Since 1996, the U.S. government has published an annual report on worldwide terrorism. In 2004, the responsibility for preparing the report was transferred from the State Department to the National Counterterrorism Center (NCTC), which is a department of the Office of the Director of National Intelligence. NCTC’s report containing terrorism data for the year 2006 was released on April 30 of this year (6 MB pdf). The bottom line? Five years into the Global War on Terror™, the level of terrorism is the highest it’s ever been.
The 2006 statistics:
Number of terrorist attacks worldwide: 14,352 (up 27% from 2005, which was a record-breaking year itself).
Number of terrorism-related deaths: 20,573 (up 41% from 2005).
Note that these numbers are higher than those released earlier this year by the RAND Corporation, which uses a different definition of terrorism. The percent increases observed in the two data sets are similar, however.
The release of NCTC’s latest terrorism report marks the first time since 2003 that the Bush administration has not blatantly fiddled with the terrorism numbers. In 2004, the State Department left data out of the Year 2003 report; in 2005, NCTC changed the methodology of counting terrorism drastically; and finally, in 2006, NCTC claimed to have changed the methodology again, although to a lesser extent. As I reported last year, after those last two reports came out, administration officials discounted the dramatic increases in terrorism that were revealed, arguing that the changes in methodology made comparisons with previous years impossible. In this year’s report, although they’ve run out of excuses, they’re still sounding awfully defensive:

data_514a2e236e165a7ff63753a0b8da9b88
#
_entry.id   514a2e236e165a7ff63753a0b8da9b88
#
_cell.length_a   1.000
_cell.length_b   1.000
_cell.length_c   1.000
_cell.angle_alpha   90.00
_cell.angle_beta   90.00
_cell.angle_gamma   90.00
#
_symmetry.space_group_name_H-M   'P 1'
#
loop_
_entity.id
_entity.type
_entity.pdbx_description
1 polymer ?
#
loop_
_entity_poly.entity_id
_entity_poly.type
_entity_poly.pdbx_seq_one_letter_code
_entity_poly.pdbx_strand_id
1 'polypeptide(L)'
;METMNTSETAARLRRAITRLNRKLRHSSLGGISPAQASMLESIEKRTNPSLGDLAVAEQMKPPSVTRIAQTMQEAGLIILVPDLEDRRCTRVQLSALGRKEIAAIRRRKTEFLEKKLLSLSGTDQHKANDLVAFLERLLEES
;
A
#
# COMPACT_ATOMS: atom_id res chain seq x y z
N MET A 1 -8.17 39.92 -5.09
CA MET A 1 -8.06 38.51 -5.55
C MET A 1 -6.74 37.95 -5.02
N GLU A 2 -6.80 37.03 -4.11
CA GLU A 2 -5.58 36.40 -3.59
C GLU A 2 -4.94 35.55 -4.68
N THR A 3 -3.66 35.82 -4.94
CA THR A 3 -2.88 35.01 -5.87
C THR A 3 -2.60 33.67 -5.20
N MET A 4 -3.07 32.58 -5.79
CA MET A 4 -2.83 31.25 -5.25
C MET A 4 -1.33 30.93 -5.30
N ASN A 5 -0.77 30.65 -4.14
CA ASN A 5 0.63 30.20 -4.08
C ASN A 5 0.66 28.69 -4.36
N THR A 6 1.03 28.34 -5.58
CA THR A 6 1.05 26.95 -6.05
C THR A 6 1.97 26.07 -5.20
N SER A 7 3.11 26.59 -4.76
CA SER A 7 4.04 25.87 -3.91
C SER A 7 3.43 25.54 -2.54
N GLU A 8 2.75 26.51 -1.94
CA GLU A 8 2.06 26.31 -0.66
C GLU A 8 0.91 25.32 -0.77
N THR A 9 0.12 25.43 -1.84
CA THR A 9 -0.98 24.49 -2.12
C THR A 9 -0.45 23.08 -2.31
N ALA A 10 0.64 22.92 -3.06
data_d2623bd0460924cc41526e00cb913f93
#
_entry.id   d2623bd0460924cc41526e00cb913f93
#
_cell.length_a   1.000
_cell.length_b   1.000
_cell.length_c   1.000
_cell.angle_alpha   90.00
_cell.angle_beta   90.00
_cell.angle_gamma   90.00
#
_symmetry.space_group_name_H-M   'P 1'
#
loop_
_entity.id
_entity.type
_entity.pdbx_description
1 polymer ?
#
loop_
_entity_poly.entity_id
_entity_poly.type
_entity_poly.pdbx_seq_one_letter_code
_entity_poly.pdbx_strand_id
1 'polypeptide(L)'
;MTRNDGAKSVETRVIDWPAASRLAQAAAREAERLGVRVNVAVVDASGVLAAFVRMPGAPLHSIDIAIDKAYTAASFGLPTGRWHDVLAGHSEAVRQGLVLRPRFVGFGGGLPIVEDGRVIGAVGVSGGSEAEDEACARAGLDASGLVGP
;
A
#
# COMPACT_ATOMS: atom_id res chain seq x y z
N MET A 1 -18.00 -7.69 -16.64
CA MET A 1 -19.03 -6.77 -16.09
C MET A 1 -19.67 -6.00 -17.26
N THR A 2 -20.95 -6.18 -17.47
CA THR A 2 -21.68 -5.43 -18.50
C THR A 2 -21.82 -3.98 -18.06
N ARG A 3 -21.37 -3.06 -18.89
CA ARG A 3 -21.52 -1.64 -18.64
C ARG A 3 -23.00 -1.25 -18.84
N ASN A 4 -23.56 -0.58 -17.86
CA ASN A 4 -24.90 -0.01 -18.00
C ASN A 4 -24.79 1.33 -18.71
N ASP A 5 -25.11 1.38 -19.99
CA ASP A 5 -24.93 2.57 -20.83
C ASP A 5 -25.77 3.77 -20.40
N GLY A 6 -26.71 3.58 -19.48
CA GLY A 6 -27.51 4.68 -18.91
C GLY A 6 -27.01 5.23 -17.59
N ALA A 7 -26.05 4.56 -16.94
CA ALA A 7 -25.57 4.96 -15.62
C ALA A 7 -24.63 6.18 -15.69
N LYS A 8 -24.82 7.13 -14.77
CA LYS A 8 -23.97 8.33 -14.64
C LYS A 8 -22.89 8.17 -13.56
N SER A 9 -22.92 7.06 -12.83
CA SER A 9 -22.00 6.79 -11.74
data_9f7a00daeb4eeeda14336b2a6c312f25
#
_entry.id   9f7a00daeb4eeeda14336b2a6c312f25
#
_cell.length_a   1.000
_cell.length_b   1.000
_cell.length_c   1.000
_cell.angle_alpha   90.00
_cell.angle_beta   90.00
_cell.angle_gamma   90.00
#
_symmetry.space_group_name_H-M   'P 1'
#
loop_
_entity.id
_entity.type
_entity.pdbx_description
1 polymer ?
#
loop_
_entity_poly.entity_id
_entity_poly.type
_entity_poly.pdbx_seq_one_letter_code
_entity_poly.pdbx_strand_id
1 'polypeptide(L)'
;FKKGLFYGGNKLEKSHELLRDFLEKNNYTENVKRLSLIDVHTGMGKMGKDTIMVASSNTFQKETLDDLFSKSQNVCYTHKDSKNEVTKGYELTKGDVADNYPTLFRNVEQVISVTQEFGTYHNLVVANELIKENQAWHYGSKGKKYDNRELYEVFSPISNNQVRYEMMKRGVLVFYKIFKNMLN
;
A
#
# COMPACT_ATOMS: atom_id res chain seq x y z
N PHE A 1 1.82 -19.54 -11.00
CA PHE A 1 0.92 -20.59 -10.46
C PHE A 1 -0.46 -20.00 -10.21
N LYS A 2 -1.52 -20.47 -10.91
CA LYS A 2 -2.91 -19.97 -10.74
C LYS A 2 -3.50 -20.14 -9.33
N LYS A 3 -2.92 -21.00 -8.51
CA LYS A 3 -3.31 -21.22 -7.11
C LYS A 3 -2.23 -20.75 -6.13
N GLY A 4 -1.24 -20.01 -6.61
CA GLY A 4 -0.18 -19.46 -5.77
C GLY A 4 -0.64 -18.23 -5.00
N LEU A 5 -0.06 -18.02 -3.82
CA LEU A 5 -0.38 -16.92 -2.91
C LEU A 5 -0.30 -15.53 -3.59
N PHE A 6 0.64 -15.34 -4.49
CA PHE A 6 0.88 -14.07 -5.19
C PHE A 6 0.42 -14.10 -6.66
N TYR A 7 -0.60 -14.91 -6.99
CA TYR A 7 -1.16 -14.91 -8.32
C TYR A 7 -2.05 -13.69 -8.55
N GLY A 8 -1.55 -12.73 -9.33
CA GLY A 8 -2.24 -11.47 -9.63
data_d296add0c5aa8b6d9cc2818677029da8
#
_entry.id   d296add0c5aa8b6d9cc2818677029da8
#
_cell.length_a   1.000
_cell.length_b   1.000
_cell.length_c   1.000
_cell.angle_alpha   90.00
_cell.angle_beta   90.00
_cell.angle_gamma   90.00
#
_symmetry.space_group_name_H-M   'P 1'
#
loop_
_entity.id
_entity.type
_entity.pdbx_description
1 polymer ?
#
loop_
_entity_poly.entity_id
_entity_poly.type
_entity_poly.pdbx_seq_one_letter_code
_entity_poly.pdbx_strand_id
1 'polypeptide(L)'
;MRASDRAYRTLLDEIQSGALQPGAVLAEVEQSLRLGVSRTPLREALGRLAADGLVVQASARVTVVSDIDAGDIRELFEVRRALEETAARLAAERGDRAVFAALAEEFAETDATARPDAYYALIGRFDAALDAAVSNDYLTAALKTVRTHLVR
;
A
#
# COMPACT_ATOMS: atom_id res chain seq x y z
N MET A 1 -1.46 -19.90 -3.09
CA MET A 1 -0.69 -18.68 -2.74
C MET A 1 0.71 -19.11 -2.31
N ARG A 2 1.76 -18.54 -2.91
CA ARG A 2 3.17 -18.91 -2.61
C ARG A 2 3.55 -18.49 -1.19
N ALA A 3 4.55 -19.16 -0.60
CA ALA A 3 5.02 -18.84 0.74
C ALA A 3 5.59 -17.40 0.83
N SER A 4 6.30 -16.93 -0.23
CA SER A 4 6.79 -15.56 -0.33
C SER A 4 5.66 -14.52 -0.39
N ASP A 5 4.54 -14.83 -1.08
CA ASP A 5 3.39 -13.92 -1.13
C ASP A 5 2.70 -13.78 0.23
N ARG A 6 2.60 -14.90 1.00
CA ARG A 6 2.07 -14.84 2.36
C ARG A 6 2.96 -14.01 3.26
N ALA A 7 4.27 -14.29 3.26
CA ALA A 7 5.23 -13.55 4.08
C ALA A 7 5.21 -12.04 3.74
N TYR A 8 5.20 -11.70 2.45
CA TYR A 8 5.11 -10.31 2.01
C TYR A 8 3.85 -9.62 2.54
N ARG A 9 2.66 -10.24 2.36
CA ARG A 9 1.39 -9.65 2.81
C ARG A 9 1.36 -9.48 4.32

“NCTC cautions against placing too much emphasis on any single set of incident data to gauge success or failure against the forces of terrorism. Further, NCTC does not believe that a simple comparison of the total number of incidents from year to year provides a meaningful measure.”
You can bet they’d be singing a different tune if the numbers were going the other way.
The graph at the top of this post shows global terrorism data released by the U.S. government during the Bush II presidency, with data from the RAND Corporation as a comparison. The break in 2004 is caused by the switch that was made that year from counting only “international” terrorism to counting the sum of “international” and “domestic” terrorism, with no attempt to distinguish between the two. In spite of that discontinuity, I think the graph is a pretty good visual representation of presidential aide Dan Bartlett’s valedictory take on the Bush administration:
“It’s been a roller coaster that seems always to go up.”